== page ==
Amusingly, Warren decided to remove herself from the cause this year: Elizabeth Warren Goes Silent on Equal Pay Day After Free Beacon Report. I suppose she needs to be choosy about how she leads the #Resistance to Trump. Unwelcome facts would be a distraction from the cause, which currently seems to be leaking info from the Federal Reserve? Um, okay then.
A REAL GAP
So I do follow this topic, but I don’t often blog about it, mainly because I care more about other stuff. But I have been following posts/material from the company Hired, and I thought this post had some good data.
I am going to ignore most of the text. Let’s look at the numbers.
They emphasize that 63% of the time, women are getting lower offers than men.
They didn’t indicate their sample size, but let’s pretend a real statistical test would show this statistically significant. I can believe that.
But that average gap is 4%.
The gap may be “statistically significant” but ffs, 4% ain’t nothing.
I like what economist Diedre McCloskey says about statistical significance:
Statistical significance is not the same thing as scientific importance or economic sense.
I will admit to you that there still is a gap, a statistically significant gap, after you control for other, easily measurable factors.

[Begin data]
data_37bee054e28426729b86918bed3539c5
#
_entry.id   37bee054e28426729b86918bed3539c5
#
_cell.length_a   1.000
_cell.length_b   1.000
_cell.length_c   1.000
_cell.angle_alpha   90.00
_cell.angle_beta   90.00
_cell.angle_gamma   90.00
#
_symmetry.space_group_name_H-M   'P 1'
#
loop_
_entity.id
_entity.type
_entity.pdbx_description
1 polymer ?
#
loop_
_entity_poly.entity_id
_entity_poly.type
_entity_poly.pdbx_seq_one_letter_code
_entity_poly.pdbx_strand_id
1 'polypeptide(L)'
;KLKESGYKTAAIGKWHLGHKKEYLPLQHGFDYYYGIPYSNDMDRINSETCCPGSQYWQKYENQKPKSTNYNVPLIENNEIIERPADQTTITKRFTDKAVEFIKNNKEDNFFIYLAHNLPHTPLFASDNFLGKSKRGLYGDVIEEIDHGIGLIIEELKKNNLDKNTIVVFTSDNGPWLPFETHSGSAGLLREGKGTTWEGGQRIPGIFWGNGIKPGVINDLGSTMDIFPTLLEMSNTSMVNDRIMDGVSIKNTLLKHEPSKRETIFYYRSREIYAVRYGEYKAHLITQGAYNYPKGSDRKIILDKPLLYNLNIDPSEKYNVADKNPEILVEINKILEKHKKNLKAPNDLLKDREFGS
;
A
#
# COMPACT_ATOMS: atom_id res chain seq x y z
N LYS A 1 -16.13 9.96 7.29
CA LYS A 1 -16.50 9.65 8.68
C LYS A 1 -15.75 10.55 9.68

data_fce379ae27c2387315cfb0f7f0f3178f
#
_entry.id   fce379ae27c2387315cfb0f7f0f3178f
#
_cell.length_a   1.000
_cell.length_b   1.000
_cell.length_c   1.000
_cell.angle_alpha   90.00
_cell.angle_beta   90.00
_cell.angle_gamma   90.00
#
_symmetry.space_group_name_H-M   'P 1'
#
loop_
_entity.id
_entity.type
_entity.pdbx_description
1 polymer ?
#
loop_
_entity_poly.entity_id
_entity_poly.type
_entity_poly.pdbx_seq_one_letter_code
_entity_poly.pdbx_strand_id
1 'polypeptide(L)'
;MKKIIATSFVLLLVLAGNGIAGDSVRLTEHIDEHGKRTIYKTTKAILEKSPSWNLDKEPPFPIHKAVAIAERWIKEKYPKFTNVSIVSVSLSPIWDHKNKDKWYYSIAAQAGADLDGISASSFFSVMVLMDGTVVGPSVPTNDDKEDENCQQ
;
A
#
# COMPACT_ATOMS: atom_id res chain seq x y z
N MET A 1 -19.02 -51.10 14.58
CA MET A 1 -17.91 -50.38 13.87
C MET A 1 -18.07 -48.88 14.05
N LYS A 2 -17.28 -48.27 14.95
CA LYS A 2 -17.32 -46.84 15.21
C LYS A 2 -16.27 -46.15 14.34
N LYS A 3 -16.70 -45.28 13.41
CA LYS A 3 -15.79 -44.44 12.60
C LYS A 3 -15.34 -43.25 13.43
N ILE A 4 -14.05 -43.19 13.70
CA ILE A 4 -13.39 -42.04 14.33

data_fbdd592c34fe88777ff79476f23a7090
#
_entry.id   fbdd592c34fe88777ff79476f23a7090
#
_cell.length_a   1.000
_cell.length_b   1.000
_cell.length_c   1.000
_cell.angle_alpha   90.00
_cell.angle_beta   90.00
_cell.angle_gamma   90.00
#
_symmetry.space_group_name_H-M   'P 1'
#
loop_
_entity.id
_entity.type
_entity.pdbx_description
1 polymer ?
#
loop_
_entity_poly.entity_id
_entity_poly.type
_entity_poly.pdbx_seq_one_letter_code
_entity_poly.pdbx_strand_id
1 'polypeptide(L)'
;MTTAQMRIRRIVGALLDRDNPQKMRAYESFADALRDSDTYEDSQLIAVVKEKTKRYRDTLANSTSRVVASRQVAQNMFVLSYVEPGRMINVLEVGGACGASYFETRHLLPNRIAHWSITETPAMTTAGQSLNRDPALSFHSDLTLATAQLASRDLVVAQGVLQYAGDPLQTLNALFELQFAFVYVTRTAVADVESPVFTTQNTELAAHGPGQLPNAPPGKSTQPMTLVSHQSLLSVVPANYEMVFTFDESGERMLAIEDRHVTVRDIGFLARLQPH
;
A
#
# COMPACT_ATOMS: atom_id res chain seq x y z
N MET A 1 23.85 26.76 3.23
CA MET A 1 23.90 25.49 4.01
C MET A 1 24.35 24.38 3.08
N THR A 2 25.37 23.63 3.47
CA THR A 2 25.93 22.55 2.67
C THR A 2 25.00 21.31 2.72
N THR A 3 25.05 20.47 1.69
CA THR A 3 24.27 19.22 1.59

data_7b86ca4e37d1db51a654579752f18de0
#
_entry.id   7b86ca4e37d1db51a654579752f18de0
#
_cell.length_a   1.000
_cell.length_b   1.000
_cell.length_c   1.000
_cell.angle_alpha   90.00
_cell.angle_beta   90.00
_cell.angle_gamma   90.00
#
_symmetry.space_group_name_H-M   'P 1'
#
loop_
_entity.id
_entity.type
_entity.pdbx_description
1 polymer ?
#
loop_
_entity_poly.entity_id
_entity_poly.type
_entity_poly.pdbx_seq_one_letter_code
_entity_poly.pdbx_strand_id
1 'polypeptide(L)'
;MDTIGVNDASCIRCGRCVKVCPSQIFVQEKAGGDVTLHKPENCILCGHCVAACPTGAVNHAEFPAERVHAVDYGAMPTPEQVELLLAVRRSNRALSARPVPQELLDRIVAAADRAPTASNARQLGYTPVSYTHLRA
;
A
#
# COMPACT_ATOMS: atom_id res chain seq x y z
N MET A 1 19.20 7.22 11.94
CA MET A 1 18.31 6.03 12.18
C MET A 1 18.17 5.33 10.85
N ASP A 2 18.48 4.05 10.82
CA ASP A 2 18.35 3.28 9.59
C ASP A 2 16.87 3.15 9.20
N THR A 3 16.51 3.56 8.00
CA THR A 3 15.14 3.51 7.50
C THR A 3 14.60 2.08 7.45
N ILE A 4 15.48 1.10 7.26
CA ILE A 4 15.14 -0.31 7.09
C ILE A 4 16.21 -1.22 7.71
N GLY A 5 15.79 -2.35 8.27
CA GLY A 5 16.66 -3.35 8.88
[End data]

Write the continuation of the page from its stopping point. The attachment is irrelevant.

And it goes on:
But the “statistically significant” gap is not a significant gap with respect to magnitude. I do not care about a 4% gap. That’s insignificant from a practical sense.
Hell, if public pensions were merely 4% underfunded, I’d be overjoyed. If people were saying “96% funded is enough”, I’d say: “yeah, they’r right, from a practical point of view.”
Makes me wonder how many of the “80% fundedness is healthy! Ideal!” people bitch about the 20% wage gap.
Related: The Age Pay Gap
LEAVE WOMEN ALONE
Look, it’s okay to tell people, and even women specifically, techniques to get higher pay and to have career advancement re: money & status.
But you do realize some women aren’t interested in that.
Neither are some men, of course.
It’s okay. Not everybody needs to desire the same thing.
And I don’t particularly care to rewrite Heather Wilhelm’s column: News Alert: Not Every Woman Wants to Run a Company
Why do so many feminists seem set on pushing women into high-pressure jobs they might not want?
Yesterday was Equal Pay Day, that glorious annual ritual in which women are told they are terribly oppressed at work and earn only 77 cents to every dollar that men earn, even though that’s not even remotely true. This year, just to up the ante, prominent feminists paired questionable math with equally questionable life suggestions. Women would be wise to ignore them.